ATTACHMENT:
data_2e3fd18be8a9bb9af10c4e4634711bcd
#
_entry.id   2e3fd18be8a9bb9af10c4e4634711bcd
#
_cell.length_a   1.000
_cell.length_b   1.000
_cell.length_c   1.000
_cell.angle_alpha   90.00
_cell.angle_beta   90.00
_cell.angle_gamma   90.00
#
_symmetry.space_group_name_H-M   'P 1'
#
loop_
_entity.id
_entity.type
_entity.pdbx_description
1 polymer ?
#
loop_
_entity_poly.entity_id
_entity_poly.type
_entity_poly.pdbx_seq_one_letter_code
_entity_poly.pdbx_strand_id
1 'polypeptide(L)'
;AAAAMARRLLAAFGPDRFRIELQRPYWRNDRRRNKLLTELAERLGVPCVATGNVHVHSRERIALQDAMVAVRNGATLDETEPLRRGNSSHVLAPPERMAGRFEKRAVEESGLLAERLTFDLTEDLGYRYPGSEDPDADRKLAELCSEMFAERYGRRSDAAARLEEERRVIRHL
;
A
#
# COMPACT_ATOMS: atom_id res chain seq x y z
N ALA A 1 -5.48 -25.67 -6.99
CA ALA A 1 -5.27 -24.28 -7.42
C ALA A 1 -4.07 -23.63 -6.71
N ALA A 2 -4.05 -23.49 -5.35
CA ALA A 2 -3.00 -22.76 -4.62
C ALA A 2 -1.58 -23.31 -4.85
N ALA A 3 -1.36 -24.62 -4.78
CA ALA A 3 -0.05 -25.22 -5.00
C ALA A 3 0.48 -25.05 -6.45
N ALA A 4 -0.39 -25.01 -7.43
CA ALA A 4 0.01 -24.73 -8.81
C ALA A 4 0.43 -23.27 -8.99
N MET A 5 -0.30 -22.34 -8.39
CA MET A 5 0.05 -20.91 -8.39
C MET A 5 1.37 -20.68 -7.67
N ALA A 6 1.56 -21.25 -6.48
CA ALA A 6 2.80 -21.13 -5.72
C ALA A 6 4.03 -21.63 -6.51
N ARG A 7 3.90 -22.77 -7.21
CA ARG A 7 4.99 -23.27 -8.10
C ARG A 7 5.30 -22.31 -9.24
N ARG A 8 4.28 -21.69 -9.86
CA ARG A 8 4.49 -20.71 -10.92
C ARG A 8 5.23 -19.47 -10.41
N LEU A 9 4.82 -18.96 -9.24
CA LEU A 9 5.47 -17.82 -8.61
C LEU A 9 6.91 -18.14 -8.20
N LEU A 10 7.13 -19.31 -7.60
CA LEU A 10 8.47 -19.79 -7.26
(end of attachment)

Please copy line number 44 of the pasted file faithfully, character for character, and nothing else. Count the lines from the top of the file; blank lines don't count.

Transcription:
CA MET A 5 0.05 -20.91 -8.39